Thursday, April 30, 2009

Yes, they know how to read.

There is no proof in this post that my children can read or add or know whether or not Minnesota is state (yes, to all of the above, for those who care). But here's a great day at school, Iggy, Ooky, and MamaTea style (note: pictures taken over the span of a few days.)

We grab ice cream or a big cup o' joe at the local coffee shop.

We work on more deadfall shelter in the back woods.

We may use our deadfall shelter to enjoy a snack of scrambled eggs eaten out of a tin foil bowl.

Then hanging out with Skippy, the Canadian goose who lives in our backyard and will do just about anything for mini marshmallows.

Time at the community center (which has awesome totally wicked cool homeschool activities and classes) is always a big winner!

And visiting Grandma while she recovers from surgery, and steering her wheelchair to her dinner. And not bumping her into the wall too many times.

All in all, a grand day in "school". :)

Wednesday, April 29, 2009

Where is middle?

I don't even know what I want. Isn't that crazy?

I love homeschooling. But every so often, I struggle with the question of what the hell am I doing. Not in the sense I'm not sure in what order to teach American history or what to cover in 1st grade science. I'm talking more along the lines of...well, everything else.

Daily I struggle with how much structure. We can't be super structured, because as has been mentioned before, planning school out with no wiggle room doesn't work well when Dad, who we all enjoy to spend time with, may be home. Or might not. Or maybe he will be. But wait, I guess not. (Law enforcement, I tell ya.) But no structure? My insane little men can drive me insane when left to their own devices for more than 4 hours at a time. I know adults who can't handle non-structure. So once again, the answer lies somewhere in that elusive middle. The middle part that isn't easily found. I am completely convinced that throughout the course of life, "middle" shifts around many times.

We have an issue right now with groups. We used to be a non-group homeschooling family. Now, we essentially belong to three. That meet every week. Its not working. Plop swimming lessons on top of that, and seriously. Are we doing school, or are we learning how to behave in a car? We went from nothing to everything. And not even really on purpose. Where is middle?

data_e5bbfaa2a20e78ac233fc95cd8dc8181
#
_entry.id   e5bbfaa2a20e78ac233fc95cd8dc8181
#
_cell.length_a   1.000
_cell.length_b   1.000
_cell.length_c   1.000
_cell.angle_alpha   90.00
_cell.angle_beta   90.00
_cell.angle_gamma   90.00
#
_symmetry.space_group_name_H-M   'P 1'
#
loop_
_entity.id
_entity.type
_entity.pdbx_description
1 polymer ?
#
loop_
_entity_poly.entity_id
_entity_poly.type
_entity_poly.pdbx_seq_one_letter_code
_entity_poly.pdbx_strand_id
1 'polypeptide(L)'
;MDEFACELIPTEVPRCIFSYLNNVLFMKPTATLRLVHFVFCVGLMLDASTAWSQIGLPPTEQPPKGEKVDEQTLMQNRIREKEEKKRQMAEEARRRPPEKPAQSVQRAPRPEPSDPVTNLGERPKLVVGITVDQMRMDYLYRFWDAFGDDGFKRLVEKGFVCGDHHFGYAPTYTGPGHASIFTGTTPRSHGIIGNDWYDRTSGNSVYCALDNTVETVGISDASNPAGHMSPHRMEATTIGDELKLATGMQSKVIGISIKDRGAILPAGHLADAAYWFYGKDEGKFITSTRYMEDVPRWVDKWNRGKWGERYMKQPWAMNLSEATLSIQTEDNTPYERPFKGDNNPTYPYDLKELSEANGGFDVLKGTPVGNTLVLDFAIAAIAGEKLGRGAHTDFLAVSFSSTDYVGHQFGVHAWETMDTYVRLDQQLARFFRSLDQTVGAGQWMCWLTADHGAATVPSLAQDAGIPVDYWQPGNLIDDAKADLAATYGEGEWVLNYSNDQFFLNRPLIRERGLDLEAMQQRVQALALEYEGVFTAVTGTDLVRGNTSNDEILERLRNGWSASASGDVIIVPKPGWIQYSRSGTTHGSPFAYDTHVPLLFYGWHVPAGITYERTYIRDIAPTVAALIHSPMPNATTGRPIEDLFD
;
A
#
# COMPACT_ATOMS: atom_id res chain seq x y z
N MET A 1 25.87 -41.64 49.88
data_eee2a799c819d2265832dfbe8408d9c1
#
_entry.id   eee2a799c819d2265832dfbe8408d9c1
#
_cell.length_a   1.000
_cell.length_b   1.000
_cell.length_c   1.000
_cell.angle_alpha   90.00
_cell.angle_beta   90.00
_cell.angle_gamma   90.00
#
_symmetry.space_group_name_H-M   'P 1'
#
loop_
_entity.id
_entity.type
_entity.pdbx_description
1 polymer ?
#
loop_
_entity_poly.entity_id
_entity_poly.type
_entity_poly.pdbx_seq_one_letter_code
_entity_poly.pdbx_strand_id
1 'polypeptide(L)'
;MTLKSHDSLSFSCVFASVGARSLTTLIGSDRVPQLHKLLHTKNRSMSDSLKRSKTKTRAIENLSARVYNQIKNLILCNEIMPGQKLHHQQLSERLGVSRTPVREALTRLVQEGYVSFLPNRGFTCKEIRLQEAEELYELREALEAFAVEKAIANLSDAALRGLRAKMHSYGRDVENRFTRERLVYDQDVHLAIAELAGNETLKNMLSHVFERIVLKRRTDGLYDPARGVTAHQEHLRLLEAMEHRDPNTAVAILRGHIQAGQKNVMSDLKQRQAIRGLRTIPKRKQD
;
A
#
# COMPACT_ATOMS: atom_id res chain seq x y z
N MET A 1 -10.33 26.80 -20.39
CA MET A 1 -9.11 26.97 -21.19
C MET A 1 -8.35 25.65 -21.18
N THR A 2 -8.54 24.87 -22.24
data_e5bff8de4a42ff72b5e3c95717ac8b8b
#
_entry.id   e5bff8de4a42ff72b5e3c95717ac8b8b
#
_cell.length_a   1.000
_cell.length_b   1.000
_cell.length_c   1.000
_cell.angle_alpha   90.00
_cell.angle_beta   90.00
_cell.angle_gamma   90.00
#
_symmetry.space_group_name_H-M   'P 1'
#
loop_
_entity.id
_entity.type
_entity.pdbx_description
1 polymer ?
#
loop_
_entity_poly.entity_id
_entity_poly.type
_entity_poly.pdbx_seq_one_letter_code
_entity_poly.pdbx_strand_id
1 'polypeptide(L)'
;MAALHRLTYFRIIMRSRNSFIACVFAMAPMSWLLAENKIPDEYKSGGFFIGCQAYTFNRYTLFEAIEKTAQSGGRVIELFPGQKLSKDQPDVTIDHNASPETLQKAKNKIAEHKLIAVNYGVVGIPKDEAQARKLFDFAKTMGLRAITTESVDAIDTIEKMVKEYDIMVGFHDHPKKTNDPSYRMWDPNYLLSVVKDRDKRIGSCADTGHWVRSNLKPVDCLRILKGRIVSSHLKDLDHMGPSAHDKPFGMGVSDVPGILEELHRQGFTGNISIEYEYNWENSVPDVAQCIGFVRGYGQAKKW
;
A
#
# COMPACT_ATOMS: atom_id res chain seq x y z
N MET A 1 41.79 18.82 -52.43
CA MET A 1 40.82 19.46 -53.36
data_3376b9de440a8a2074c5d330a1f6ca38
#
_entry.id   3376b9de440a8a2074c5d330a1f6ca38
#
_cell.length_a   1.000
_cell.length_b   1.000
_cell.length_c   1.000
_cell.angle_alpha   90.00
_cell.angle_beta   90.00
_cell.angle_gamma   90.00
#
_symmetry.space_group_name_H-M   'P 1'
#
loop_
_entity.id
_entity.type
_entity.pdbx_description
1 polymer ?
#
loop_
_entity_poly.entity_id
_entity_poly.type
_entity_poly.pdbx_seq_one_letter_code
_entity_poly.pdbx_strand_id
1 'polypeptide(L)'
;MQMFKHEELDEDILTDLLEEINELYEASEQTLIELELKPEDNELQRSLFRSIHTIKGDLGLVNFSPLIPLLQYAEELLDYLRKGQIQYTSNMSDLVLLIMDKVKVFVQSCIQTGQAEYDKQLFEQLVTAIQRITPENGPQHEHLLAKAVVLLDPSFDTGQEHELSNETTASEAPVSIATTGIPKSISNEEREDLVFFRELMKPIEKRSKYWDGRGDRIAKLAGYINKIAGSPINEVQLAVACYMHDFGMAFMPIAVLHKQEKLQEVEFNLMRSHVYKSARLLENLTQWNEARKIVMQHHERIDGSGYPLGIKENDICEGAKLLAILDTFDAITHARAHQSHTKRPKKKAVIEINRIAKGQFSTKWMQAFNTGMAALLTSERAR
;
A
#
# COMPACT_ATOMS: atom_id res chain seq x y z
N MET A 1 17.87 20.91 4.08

I've decided some of the same things that make homeschooling so absolutely awesome are the same things that make it really really hard. For instance, homeschool celebrates our individual decisions. The differences between us. The freedom to teach our kids the way we want. And while those are the things that make homeschooling so great, its also what makes homeschooling tricky. Its great to be different, but everyone is different. A homeschooler is not a homeschooler is not a homeschooler. So try to throw us together in a group setting and have a suitable outcome...hmmm. It can be chaos! Where as in public school things are planned out and you know what is expected (regardless of whether or not you agree with it)....things are planned out! (easy!) You know what is expected! (Easy!) (Amazing how the emphasis changes the meaning, eh?)

Homeschooling is awesome because its up to us. But its also scary as hell because its up to us.

I'm just a little caught up in that right now. That sometimes I don't know if we will ever find the right method of learning. Or the right group for what we're looking for. Cripes, sometimes I don't even know what we're looking for.

Like I said in the beginning, I don't even know what I want. Except, perhaps, happy boys. :)

Sunday, April 26, 2009

Hopefully, there was no "education" involved...

Last night I was getting things ready for church today. We make it a Saturday night process so Sunday morning isn't so rushed. (We drive 45 minutes to church, so we like to get as much ready the night before as we can.) So there I was last night, getting things ready to sub in the high school Sunday school class, putting together my books and papers, figuring out if there is anything clean to know, important things like that.

I turn on the light to try on what I found that was clean and realize the light is burnt out. So I'm dressing by the light of the stairway. Not a big deal though, all I needed to know was were the pants (which I'd never worn) going to zip, and was the shirt (also new to me from a garage sale) going to fall to an appropriate place on the pants. (Shirts that reveal your belly are only cute on two year olds.) I quick glance in the not well lit mirror and decide the outfit is a go, take it off, get into bed. Done deal.

We go to church today, all is well. The boys and I meet Grandma and Grandpa after church for coffee and ice cream (their treat) and I quick run into the bathroom. Inside, there is a lovely large mirror that is well lit. Which reveals to me that if you turn just so, the lovely black shirt I had been wearing all through church is, in fact see-through. Well, not obnoxiously so. But really. If you turned just so, I'm pretty sure it was obvious I had stretch marks.

Hmmm. So now I'm wondering why no one said anything. Am I being paranoid? Was my shirt clung in just the right places so as NOT to be see-through and no one noticed? Or was it obvious and everyone is just thinking I'm some completely inappropriate freak mother?

I'm all for learning from life, but hopefully there was no education going on from my wardrobe malfunction :(